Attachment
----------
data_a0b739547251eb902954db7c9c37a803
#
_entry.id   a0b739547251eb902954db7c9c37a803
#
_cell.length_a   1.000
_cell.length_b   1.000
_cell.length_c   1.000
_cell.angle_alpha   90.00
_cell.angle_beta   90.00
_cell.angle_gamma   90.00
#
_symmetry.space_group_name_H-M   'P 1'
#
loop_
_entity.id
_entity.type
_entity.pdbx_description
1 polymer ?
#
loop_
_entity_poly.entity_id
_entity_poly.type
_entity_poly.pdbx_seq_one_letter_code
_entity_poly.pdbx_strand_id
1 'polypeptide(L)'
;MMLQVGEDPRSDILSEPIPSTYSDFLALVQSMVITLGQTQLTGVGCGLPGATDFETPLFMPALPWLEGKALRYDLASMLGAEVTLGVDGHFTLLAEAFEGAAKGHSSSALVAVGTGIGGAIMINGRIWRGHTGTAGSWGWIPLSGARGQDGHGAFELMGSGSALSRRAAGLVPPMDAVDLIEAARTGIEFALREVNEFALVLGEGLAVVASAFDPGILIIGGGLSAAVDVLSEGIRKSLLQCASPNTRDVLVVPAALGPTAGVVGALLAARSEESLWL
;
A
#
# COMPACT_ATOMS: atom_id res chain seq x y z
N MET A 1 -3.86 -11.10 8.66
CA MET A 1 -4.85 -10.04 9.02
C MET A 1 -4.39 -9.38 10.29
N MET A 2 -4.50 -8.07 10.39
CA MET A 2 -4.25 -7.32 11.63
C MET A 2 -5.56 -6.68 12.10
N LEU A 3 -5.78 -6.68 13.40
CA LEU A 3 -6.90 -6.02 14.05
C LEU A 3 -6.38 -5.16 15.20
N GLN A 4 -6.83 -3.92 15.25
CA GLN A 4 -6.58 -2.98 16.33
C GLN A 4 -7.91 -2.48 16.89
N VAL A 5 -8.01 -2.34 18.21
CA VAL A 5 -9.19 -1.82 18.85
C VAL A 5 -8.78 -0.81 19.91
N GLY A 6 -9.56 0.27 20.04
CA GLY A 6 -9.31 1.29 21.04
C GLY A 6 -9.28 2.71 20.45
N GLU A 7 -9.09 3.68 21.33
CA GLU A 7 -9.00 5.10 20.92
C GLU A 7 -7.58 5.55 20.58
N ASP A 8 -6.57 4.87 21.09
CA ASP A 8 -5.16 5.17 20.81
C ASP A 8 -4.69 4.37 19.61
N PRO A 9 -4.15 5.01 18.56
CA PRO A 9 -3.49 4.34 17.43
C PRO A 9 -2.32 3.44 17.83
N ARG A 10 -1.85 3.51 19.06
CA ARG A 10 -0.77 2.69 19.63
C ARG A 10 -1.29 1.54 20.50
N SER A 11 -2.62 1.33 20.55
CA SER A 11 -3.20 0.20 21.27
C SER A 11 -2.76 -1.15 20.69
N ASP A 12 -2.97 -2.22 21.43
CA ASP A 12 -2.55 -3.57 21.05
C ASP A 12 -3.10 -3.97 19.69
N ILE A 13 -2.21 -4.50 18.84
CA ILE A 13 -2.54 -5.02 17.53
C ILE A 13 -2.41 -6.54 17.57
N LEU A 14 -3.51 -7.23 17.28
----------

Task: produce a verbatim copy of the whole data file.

data_a0b739547251eb902954db7c9c37a803
#
_entry.id   a0b739547251eb902954db7c9c37a803
#
_cell.length_a   1.000
_cell.length_b   1.000
_cell.length_c   1.000
_cell.angle_alpha   90.00
_cell.angle_beta   90.00
_cell.angle_gamma   90.00
#
_symmetry.space_group_name_H-M   'P 1'
#
loop_
_entity.id
_entity.type
_entity.pdbx_description
1 polymer ?
#
loop_
_entity_poly.entity_id
_entity_poly.type
_entity_poly.pdbx_seq_one_letter_code
_entity_poly.pdbx_strand_id
1 'polypeptide(L)'
;MMLQVGEDPRSDILSEPIPSTYSDFLALVQSMVITLGQTQLTGVGCGLPGATDFETPLFMPALPWLEGKALRYDLASMLGAEVTLGVDGHFTLLAEAFEGAAKGHSSSALVAVGTGIGGAIMINGRIWRGHTGTAGSWGWIPLSGARGQDGHGAFELMGSGSALSRRAAGLVPPMDAVDLIEAARTGIEFALREVNEFALVLGEGLAVVASAFDPGILIIGGGLSAAVDVLSEGIRKSLLQCASPNTRDVLVVPAALGPTAGVVGALLAARSEESLWL
;
A
#
# COMPACT_ATOMS: atom_id res chain seq x y z
N MET A 1 -3.86 -11.10 8.66
CA MET A 1 -4.85 -10.04 9.02
C MET A 1 -4.39 -9.38 10.29
N MET A 2 -4.50 -8.07 10.39
CA MET A 2 -4.25 -7.32 11.63
C MET A 2 -5.56 -6.68 12.10
N LEU A 3 -5.78 -6.68 13.40
CA LEU A 3 -6.90 -6.02 14.05
C LEU A 3 -6.38 -5.16 15.20
N GLN A 4 -6.83 -3.92 15.25
CA GLN A 4 -6.58 -2.98 16.33
C GLN A 4 -7.91 -2.48 16.89
N VAL A 5 -8.01 -2.34 18.21
CA VAL A 5 -9.19 -1.82 18.85
C VAL A 5 -8.78 -0.81 19.91
N GLY A 6 -9.56 0.27 20.04
CA GLY A 6 -9.31 1.29 21.04
C GLY A 6 -9.28 2.71 20.45
N GLU A 7 -9.09 3.68 21.33
CA GLU A 7 -9.00 5.10 20.92
C GLU A 7 -7.58 5.55 20.58
N ASP A 8 -6.57 4.87 21.09
CA ASP A 8 -5.16 5.17 20.81
C ASP A 8 -4.69 4.37 19.61
N PRO A 9 -4.15 5.01 18.56
CA PRO A 9 -3.49 4.34 17.43
C PRO A 9 -2.32 3.44 17.83
N ARG A 10 -1.85 3.51 19.06
CA ARG A 10 -0.77 2.69 19.63
C ARG A 10 -1.29 1.54 20.50
N SER A 11 -2.62 1.33 20.55
CA SER A 11 -3.20 0.20 21.27
C SER A 11 -2.76 -1.15 20.69
N ASP A 12 -2.97 -2.22 21.43
CA ASP A 12 -2.55 -3.57 21.05
C ASP A 12 -3.10 -3.97 19.69
N ILE A 13 -2.21 -4.50 18.84
CA ILE A 13 -2.54 -5.02 17.53
C ILE A 13 -2.41 -6.54 17.57
N LEU A 14 -3.51 -7.23 17.28